FEATURED ACTIVIST: Rev. Bill Kearney
Warren County, North Carolina, is seen as the birthplace of the Environmental Justice Movement. In December 1978, toxic PCBs (polychlorinated biphenyls) were illegally dumped along the roads in the surrounding counties of Warren County. The Shocco Township, a rural, mostly African-American community, was chosen as the location to bury the contaminated soil. In September 1982, hundreds of county residents, environmentalists, and civil rights activists led a nonviolent protest. Although the landfill was still constructed, it was ultimately capped in 1982 and remediated in 2003.
Originally from Warren County, Reverend William (Bill) Kearney has held and continues to hold multiple positions to initiate and manage the county’s environmental health projects that largely stem from this history of environmental injustice. He is currently a Research Associate/Community Outreach Manager at the University of North Carolina at Chapel Hill Center for Health Promotion and Disease Prevention; Associate Minister at Coley Springs Missionary Baptist Church; President of the United Shiloh Missionary Baptist Association Church Union; owner of Bill Kearney & Company Consulting, LLC; member of the North Carolina State Advisory Council, and is a managing partner of PRIME Collective Consulting, LLC.
2019 Food Systems Development Practitioners Survey
We welcome your participation in this Food Systems Development Practitioner survey!
COMPLETE THE SURVEY HERE: https://www.surveymonkey.com/r/NAFSN_201
Purpose and Survey Overview
One of the big questions relating to food systems development is what are the challenges and training needs of current and prospective food system development practitioners? We believe that improved knowledge and skills of practitioners are likely to lead to more effective and efficient programs, and ultimately to more viable and sustainable food systems. This survey was conducted in 2012, and this new survey will provide trends in the professional development needs of food systems practitioners.
FEATURED TOOL: Fellowships for Food Systems Professionals
Funding opportunities for professionals wishing to expand their horizons.
Applied Community & Economic Development (ACED) Fellows Program, Illinois State University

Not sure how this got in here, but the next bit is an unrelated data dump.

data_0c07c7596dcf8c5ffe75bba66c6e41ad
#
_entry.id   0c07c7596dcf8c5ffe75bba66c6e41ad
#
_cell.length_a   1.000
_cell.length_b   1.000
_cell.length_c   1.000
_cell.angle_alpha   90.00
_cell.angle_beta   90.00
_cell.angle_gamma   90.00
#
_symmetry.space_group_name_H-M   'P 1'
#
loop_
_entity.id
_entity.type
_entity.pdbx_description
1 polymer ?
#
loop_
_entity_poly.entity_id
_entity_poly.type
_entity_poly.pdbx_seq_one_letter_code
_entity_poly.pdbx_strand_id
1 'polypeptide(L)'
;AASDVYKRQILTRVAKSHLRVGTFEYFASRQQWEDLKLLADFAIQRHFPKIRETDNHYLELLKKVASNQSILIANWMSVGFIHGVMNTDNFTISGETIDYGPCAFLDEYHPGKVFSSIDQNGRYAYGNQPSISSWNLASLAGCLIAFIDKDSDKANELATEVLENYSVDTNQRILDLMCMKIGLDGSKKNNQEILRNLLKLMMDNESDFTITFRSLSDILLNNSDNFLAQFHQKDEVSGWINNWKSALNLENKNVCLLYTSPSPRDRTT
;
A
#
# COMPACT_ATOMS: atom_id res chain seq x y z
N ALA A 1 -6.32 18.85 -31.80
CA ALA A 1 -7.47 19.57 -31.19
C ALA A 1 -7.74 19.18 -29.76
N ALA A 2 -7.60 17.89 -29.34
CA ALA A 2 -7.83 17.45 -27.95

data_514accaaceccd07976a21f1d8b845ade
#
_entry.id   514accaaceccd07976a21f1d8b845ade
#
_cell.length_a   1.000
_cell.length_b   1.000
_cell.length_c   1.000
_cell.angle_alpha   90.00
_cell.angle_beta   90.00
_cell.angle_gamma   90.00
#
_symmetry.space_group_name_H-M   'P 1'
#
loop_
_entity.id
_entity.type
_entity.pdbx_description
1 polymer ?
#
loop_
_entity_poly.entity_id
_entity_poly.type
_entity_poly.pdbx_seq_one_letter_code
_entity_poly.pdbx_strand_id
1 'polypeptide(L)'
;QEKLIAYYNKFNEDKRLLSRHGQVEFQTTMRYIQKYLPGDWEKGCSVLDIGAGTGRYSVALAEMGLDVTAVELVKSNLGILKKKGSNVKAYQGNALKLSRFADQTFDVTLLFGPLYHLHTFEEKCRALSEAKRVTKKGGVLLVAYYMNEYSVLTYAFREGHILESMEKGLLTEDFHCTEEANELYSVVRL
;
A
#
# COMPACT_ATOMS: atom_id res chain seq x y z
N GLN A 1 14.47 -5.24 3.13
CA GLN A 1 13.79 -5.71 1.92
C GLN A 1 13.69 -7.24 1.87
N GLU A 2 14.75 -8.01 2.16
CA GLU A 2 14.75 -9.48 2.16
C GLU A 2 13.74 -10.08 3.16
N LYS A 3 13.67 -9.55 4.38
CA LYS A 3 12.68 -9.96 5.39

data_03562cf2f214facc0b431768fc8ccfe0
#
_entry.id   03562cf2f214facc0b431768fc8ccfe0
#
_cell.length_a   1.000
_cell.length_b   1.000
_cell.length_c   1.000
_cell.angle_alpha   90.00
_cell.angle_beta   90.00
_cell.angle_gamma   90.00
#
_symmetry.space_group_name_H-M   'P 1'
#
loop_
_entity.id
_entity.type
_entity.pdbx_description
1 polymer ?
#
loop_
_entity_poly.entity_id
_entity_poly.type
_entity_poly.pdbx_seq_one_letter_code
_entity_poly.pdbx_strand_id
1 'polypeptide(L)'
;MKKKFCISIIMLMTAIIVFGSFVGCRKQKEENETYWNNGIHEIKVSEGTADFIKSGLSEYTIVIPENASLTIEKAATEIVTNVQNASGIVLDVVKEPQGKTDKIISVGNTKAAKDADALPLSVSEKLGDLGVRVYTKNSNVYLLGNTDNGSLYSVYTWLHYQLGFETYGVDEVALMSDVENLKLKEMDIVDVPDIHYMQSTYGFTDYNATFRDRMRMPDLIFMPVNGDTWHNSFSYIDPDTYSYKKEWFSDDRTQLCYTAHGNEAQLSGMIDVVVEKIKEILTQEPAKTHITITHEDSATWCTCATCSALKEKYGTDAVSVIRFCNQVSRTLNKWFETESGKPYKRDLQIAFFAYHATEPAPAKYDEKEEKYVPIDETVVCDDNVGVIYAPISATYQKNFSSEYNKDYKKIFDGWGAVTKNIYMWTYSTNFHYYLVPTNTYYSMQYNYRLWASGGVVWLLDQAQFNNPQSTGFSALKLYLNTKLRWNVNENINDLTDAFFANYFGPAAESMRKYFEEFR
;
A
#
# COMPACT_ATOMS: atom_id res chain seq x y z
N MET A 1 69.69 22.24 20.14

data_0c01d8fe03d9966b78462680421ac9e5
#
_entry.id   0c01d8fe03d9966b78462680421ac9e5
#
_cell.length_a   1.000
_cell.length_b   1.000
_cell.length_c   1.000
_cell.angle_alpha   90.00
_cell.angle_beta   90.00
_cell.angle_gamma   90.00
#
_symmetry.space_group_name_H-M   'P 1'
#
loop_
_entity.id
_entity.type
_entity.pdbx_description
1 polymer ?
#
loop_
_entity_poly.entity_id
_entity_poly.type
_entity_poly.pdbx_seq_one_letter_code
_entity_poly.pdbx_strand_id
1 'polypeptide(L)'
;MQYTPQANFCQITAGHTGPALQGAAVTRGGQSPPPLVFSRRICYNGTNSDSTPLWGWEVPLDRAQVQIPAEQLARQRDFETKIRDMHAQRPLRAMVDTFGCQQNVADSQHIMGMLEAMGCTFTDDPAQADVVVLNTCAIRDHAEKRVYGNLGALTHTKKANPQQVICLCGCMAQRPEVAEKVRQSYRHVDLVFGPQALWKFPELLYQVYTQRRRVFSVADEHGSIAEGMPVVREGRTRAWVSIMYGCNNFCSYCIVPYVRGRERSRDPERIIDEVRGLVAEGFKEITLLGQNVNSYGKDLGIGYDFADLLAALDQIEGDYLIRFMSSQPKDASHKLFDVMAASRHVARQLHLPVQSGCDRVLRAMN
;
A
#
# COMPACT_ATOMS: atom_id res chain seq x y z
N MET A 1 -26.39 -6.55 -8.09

The Applied Community & Economic Development (ACED) Fellows Program at Illinois State University's Stevenson Center for Community and Economic Development is a two-year fellowship program leading to a master's degree in Applied Economics, Political Science, or Sociology, each with an interdisciplinary sequence in Applied Community/Economic Development. Fellows complete one calendar year of on-campus study. During their professional practice internships in their second year, fellows receive community and economic development field experience in urban and rural communities. The ACED Fellows Program includes full tuition waivers, plus stipends for the graduate assistantship and internship.
BOOK REVIEW: Good Food, Strong Communities
Strong book on building community through food Review
by Amy Crone, Maryland Farmers Market Association
A Review of Good Food, Strong Communities: Promoting Social Justice through Local and Regional Food Systems, edited by Steve Ventura and Martin Bailkey. (2017).
Published by University of Iowa Press. Available as paperback and ebook; 304 pages. Publisher’s website: https://www.uipress.uiowa.edu/books/ 9781609385439/good-food-strong-communities
Good Food, Strong Communities: Promoting Social Justice through Local and Regional Food Systems is a book borne out of the Community and Regional Food Systems (CRFS) project, which began in response to a United States Department of Agriculture (USDA) request for proposals regarding food insecurity. Guided by Wisconsin-based academic institutions, the CRFS has program participants in seven cities (Madison and Milwaukee, Wisconsin; Boston; Cedar Rapids, Iowa; Chicago; Detroit; and Los Angeles). While the book contains examples from all seven cities, it is primarily focused on efforts in the Midwest. I have participated in a number of such regional efforts, including food policy councils, and have both responded to and reviewed USDA proposals focused on food insecurity.
Read full book review HERE.
NEW JOB OPP! Executive Director, Berkeley Food Institute
Executive Director, Berkeley Food Institute (BFI)
In consultation with the Faculty Director(s) of the Berkeley Food Institute (BFI), the Executive Director (ED) is charged with the development, administration, and management of an inter-departmental research Institute located on the UC Berkeley campus; The Berkeley Food Institute is an exciting program that connects seven academic units: College of Natural Resources, Graduate School of Journalism, Goldman School of Public Policy, School of Public Health, College of Environmental Design, Haas School of Business, and Berkeley Law.
For more information, visit the NAFSN job listing HERE.
New Agroecology and Sustainable Food Systems Major Announced at NC State University
Events and News From NAFSN's National Founding Partners
NC State University’s College of Agriculture and Life Sciences has a new major program. The new Bachelor of Science (B.S.) in Agroecology and Sustainable Food Systems is a cross-departmental program offered through the Department of Crop and Soil Sciences and Horticultural Science.